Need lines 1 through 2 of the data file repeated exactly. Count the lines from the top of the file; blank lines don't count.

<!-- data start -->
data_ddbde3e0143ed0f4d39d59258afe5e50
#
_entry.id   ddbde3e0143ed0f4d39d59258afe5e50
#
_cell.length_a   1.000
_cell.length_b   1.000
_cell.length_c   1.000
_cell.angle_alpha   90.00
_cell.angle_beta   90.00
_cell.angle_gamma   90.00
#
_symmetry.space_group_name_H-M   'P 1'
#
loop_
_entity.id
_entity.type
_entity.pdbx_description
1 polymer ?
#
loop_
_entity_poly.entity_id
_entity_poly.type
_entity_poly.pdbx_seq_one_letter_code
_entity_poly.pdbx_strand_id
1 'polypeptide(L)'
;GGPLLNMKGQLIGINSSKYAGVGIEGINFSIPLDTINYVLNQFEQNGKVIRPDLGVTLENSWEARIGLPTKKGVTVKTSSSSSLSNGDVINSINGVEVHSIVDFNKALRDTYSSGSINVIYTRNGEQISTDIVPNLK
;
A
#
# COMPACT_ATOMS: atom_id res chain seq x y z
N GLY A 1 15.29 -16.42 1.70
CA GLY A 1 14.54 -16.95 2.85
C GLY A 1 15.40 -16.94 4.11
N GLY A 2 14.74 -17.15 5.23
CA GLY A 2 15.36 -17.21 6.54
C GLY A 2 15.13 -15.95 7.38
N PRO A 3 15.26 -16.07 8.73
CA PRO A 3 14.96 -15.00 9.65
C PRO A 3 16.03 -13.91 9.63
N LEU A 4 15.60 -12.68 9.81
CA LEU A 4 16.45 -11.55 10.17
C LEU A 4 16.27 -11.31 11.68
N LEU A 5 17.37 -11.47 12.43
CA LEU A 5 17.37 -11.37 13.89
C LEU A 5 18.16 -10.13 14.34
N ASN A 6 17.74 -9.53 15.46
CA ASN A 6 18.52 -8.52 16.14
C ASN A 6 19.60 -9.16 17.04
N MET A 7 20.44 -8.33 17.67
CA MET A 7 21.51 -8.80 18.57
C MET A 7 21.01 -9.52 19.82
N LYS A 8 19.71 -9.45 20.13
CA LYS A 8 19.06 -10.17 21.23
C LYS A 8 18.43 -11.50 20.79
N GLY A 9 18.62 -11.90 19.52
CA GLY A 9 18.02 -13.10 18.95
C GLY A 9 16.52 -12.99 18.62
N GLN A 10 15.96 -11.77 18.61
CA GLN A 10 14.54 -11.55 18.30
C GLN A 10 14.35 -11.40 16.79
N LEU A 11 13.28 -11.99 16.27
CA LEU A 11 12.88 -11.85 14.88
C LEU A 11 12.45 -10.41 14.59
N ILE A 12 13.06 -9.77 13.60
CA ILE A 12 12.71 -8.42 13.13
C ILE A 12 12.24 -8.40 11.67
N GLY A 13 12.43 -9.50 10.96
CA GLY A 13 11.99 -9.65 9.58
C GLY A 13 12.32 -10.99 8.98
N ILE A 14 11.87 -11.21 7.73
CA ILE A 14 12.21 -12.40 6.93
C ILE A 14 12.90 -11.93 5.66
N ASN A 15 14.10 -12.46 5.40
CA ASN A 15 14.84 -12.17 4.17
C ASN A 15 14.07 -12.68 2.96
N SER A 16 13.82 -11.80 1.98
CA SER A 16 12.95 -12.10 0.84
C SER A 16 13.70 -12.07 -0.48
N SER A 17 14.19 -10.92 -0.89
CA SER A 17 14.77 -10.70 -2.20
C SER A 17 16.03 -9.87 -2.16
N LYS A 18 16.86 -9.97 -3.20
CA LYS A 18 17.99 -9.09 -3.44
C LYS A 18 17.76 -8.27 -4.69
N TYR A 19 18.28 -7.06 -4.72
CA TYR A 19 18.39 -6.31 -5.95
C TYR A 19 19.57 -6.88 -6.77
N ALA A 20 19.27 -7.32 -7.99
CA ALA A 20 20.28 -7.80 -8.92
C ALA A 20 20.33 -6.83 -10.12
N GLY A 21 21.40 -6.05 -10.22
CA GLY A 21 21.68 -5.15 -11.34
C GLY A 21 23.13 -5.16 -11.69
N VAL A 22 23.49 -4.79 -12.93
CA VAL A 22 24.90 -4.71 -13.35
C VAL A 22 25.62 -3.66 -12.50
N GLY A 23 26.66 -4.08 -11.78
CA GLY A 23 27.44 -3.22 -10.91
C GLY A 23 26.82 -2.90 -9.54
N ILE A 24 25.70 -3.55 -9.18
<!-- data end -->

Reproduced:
data_ddbde3e0143ed0f4d39d59258afe5e50
#